…Scout was standing in a crackly, dry space that she didn’t recognise. For as far as her eyes could see, there were tall, sparse eucalypts undulating gently, stretching upwards to a cerulean-blue sky…This was home, but definitely no home that she recognised…
‘Playing Catch Up’ is part of a novel-length YA work, set in the not-too-distant future. Incorporating elements of dystopian and steam-punk fiction, the novel follows the journey of Scout, an Australian girl plucked from an ordinary life to attend the Dorsay Academy. The Academy is part of a global company involved in researching and harnessing ‘extra’ mental capabilities that have been emerging around the world. Scout, along with her friends Lily and Conor, are part of this new generation where their talents could be used for good – or for darker reasons yet to be discovered.
Scout was standing in a crackly, dry space that she didn’t recognise. For as far as her eyes could see, there were tall, sparse eucalypts undulating gently, stretching upwards to a cerulean-blue sky. Blackened stubby grass mounds pushed up from the dusty ground. There was a slight breeze picking up the scent of eucalyptus and hot earth, making her stomach contort with homesickness. In the distance, she heard the faint sounds of cockatoos screeching in the trees. This was home, but definitely no home that she recognised.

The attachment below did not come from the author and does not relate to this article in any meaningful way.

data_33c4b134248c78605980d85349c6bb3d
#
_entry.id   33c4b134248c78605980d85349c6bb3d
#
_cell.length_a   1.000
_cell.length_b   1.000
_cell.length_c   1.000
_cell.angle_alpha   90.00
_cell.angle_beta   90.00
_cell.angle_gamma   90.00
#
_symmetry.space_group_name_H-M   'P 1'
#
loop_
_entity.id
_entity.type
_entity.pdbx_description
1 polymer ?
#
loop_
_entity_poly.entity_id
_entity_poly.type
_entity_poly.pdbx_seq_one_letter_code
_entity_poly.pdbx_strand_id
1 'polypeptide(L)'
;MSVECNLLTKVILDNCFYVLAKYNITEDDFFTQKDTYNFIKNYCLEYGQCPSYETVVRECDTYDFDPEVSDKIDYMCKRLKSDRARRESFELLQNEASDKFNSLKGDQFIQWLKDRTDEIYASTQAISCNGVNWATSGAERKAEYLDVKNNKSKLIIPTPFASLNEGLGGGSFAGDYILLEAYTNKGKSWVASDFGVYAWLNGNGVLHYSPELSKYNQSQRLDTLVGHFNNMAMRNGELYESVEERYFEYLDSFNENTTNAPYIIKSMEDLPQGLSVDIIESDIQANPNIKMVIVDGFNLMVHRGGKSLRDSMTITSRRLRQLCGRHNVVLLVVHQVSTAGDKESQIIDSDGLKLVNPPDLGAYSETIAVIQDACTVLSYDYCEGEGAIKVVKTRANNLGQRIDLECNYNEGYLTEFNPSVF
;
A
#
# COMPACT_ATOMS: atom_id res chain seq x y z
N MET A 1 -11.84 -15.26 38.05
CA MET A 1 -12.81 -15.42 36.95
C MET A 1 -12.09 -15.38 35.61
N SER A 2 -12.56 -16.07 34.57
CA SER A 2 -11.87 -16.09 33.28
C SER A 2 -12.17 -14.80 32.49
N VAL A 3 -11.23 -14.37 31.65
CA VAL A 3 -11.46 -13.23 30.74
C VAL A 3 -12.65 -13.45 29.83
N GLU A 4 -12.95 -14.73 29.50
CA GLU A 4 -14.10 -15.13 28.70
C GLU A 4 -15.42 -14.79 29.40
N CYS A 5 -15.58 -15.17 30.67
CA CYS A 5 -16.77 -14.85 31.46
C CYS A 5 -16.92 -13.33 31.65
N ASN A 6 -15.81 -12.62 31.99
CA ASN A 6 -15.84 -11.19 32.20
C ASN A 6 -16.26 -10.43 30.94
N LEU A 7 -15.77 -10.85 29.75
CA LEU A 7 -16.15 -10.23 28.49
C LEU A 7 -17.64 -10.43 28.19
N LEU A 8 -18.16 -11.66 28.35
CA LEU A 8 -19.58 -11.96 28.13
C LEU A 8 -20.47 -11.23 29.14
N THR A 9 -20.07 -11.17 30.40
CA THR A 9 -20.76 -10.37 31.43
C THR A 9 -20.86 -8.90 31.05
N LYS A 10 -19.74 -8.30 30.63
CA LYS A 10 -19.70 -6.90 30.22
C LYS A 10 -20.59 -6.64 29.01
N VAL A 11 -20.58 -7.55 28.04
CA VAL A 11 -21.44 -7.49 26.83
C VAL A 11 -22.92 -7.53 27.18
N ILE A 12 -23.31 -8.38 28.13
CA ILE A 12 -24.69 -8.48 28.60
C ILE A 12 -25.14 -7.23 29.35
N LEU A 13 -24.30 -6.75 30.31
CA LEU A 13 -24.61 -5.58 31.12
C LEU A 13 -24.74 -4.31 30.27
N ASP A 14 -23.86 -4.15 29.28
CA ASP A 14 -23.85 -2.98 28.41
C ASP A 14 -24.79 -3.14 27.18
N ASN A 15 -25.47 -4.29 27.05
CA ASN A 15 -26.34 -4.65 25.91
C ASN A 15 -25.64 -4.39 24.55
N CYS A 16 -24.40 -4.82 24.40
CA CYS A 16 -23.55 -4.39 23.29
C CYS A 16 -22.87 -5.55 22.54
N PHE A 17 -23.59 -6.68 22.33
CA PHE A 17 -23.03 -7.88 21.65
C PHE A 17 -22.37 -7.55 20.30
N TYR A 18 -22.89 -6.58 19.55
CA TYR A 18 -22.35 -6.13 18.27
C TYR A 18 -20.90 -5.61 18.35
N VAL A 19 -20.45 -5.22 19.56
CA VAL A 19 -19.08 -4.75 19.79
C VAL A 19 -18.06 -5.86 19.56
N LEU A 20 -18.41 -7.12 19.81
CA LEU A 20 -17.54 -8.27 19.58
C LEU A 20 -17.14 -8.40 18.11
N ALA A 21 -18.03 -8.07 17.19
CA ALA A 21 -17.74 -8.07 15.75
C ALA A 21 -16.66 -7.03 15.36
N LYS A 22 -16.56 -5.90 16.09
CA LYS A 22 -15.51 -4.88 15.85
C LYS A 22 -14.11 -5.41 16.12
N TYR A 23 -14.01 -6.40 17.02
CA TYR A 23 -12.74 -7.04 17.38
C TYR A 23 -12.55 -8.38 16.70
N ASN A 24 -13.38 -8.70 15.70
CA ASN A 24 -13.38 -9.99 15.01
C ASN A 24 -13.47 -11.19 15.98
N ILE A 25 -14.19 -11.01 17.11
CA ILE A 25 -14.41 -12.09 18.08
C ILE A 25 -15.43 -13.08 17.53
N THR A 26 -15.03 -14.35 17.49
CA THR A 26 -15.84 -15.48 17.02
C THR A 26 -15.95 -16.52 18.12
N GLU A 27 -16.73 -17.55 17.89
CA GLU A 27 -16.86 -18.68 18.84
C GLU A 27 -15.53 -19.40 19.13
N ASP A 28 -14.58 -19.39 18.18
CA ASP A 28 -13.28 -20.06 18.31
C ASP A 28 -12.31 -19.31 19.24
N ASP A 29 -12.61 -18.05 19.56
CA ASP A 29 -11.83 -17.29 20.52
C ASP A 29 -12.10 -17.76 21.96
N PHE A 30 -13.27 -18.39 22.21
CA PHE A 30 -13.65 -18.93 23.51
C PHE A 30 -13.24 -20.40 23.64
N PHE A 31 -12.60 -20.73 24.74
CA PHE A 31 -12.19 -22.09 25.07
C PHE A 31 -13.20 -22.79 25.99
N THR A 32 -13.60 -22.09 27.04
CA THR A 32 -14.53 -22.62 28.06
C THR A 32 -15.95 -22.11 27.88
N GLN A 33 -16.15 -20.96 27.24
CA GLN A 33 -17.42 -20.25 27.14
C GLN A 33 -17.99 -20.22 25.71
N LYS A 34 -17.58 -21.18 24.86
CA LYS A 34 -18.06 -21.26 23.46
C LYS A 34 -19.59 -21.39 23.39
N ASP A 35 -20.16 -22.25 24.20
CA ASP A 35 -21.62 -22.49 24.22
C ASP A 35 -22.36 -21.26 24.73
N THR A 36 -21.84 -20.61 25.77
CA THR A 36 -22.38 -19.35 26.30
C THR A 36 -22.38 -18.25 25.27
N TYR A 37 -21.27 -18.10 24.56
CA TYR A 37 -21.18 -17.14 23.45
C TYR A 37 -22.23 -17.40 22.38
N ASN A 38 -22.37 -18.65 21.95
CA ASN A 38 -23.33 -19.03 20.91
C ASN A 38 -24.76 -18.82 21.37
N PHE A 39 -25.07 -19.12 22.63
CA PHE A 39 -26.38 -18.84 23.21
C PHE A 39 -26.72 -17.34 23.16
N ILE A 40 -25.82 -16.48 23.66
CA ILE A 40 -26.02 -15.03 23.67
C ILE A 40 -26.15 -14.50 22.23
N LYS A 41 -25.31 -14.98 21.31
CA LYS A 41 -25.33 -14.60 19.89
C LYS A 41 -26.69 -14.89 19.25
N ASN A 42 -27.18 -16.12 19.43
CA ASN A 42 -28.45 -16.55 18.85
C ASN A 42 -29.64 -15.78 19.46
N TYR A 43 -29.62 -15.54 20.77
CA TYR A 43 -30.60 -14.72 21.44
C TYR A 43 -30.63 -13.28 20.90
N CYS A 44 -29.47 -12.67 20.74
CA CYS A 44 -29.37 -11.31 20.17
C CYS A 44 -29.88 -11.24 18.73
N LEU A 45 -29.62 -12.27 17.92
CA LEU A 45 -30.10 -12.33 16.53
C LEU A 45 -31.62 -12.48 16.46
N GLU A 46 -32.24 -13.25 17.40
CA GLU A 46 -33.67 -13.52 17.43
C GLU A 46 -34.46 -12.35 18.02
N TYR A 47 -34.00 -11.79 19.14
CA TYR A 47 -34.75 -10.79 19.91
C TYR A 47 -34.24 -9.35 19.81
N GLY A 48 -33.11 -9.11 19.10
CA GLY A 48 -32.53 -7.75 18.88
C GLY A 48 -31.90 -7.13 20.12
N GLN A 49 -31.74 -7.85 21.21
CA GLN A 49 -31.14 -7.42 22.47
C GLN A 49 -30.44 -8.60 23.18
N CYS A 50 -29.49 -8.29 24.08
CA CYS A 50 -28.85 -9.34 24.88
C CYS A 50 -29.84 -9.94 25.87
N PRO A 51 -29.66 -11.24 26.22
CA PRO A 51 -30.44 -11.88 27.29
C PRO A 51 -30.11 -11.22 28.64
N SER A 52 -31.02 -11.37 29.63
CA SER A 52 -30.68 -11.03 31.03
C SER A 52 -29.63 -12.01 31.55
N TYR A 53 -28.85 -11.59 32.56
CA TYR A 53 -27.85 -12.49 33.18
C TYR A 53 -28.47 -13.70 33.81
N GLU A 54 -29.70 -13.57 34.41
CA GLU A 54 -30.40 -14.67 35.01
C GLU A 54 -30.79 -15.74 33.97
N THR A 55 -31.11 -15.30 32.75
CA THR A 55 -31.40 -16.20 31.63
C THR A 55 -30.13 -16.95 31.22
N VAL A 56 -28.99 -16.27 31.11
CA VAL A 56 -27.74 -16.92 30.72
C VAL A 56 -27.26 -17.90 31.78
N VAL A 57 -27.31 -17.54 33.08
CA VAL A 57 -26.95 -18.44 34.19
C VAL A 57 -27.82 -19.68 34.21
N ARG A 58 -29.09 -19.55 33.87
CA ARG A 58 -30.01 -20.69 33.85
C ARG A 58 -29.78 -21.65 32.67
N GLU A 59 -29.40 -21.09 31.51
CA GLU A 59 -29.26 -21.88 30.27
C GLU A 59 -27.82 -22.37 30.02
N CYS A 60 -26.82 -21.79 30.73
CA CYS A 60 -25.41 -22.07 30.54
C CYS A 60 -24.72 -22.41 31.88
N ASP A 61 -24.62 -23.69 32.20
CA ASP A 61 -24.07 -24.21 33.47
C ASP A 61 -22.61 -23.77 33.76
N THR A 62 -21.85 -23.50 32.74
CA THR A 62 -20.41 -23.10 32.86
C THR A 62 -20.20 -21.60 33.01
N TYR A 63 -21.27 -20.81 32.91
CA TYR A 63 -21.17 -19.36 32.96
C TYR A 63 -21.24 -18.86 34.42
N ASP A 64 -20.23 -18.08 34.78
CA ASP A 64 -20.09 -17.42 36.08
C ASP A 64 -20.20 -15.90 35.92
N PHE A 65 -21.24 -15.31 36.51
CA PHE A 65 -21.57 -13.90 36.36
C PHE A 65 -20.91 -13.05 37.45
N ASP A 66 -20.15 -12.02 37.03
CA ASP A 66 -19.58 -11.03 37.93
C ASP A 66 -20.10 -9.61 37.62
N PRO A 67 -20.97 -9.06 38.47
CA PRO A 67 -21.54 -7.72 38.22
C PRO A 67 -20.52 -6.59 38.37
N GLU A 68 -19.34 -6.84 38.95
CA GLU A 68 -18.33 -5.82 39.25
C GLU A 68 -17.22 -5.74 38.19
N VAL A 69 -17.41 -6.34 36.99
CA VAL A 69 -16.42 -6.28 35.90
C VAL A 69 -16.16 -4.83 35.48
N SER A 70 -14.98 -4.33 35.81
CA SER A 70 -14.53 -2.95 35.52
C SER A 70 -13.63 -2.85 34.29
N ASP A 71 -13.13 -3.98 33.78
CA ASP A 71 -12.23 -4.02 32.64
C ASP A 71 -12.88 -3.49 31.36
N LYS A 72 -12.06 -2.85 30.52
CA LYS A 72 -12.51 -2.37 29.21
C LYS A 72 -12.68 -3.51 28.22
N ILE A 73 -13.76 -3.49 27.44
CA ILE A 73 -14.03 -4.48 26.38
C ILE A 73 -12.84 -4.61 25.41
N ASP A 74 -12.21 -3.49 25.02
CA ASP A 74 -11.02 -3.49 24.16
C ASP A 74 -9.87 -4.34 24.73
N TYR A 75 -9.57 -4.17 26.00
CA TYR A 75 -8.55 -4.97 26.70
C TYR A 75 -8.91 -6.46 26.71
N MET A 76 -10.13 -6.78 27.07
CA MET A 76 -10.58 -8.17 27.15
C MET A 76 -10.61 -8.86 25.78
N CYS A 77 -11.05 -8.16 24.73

The sun was beating down, searing the crown of her head. She tried to shield her eyes to get a better look at where she was, but found one of her hands being held by a small child. Not just any small child – her. A much smaller version of herself with a confident grin plastered across her face. Scout dropped her hand and stared. Okay, this was weird.
‘Uh, hey,’ Scout said to her.
‘Hey,’ Mini-Scout replied, squizzing one eye up to better look at her in the bright sunlight. She was dressed in what Scout remembered as being her favourite outfit – jeans and a red Elmo t-shirt. She’d loved Sesame Street when she was a kid and that t-shirt was a prized possession. Seeing her smaller self was bizarrely strange and familiar all at the same time.
‘Why are we – you – here?’ Scout asked the small version of herself.
‘I’ve got a message.’ The little girl drew out the last word.
‘Yeah, ok,’ Scout drawled, ‘course you do. Because why else would we be standing in the middle of nowhere?’ She fought off an overwhelming urge to laugh.
‘I have!’ Mini-Scout scowled at her.
‘Ok, keep your knickers on. So, who’s it from?’ Scout was definitely finding this amusing. A small part of her brain registered regret at not having a smaller sibling to do this to in real life.